What is the difference between the Rothbarts Foot and the PreClinical Clubfoot Deformity
- In both the Rothbarts Foot and the PreClinical Clubfoot Deformity, the foot twists when you stand or walk
- Both foot structures produce postural distortions and resulting muscle and joint pain
- Both are treated and effectively handled using Rothbart Proprioceptive Therapy
- The Rothbarts Foot is the result of an incomplete development of the talar bone in the foot.
- The PreClinical Clubfoot Deformity is the result of an incomplete development of the heel bone.
- The muscle and joint pain resulting from the Rothbarts Foot usually does not appear until the fourth of fifth decade of life.
- The muscle and joint pain resulting from the PreClinical Clubfoot Deformity can appear in children as young as five or six years of age, or may not develop until the second or third decade of life.
- The muscle and joint pain associated with the Rothbarts Foot is painful, but rarely debilitating.
- The muscle and joint pain associated with the PreClinical Clubfoot Deformity is typically debilitating and occasionally incapacitating.
- Using Rothbart Proprioceptive Therapy for treatment of the Rothbarts Foot usually takes 6-12 months to complete, but can be longer if bad posture is the result of not only the foot structure, but other problems as well (such as malocclusion, cranial issues or visual problems).
- Treatment of the PreClinical Clubfoot Deformity usually takes 12-18 months to complete, but can be longer for the same reasons described above.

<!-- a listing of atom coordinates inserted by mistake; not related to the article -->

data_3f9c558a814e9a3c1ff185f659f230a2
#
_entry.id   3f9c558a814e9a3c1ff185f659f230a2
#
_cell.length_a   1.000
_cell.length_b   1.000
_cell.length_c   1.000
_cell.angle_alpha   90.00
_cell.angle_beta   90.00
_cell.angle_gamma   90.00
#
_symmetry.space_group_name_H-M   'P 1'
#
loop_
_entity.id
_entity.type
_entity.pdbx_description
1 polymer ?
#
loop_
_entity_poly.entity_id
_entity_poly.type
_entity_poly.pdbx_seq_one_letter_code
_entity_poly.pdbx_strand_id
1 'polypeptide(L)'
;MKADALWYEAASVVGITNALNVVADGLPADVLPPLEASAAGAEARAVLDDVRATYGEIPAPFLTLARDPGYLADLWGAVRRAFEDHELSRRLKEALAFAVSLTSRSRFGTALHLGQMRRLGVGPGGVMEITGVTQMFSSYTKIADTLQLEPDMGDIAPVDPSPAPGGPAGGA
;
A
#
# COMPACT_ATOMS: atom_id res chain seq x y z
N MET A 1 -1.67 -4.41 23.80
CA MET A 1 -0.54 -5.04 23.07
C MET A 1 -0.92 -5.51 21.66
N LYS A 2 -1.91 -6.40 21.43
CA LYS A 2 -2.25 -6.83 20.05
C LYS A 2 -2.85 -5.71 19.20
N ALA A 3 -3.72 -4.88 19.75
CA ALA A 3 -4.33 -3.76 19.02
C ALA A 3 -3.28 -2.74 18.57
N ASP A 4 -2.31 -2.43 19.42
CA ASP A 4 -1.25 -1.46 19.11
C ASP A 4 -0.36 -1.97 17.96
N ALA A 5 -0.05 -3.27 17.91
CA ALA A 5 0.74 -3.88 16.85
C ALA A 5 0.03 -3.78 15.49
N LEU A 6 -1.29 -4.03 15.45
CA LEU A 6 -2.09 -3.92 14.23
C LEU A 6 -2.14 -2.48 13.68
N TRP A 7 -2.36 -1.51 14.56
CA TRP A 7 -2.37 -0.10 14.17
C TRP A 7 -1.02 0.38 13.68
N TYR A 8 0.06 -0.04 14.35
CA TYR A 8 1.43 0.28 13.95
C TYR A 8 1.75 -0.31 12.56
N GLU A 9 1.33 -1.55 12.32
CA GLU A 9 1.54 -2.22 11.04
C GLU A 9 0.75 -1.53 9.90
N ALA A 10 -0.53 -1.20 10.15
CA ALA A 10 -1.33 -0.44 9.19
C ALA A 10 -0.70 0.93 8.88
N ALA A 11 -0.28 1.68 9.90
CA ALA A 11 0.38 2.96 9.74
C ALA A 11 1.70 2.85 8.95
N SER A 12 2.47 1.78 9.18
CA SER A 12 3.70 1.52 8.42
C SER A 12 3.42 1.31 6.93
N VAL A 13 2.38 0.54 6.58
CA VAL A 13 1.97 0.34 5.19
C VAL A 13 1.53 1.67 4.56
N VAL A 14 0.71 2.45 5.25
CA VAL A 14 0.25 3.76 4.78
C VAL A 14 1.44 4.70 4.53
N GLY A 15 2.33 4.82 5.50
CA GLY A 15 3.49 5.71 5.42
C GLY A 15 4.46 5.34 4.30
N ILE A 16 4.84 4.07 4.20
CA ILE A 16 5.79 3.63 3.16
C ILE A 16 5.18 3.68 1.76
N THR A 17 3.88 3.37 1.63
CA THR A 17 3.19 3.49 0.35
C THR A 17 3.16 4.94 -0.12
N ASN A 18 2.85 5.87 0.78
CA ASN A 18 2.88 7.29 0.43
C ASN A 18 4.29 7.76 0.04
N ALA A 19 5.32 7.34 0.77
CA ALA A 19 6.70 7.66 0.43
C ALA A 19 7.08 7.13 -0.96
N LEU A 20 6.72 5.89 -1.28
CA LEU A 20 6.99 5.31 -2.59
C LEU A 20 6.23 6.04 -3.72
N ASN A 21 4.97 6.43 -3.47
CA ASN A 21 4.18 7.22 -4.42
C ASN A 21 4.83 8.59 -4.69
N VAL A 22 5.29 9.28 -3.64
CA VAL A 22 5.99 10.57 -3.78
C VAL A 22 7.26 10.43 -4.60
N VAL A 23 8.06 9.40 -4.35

- Though both foot structures are effectively treated using Rothbart Proprioceptive Therapy, the proprioceptive insoles used to reverse the postural distortions (and resulting muscle and joint pain) in the Rothbarts Foot are very different from the proprioceptive insoles used to treat the PreClinical Clubfoot Deformity.
How to treat the foot structure that the patient really has
- When healthcare practitioners treat people who have chronic muscle and joint pain, they must first determine whether or not the patient has one of these two inherited foot structures. Healthcare providers trained at the International Academy of Rothbart Proprioceptive Therapy do this by reviewing the responses obtained in the Pre-Consultation Questionnaire and by asking specific questions during the Initial (Phone) Consultation.
- If it is determined that the patient does indeed have one of the two inherited foot structures, the second step is to run a series of tests and proprietary analyses in order to determine which of the two foot structures is present. Running and interpreting these tests and analyses is the only way that one can determine which of the two foot structures a person has.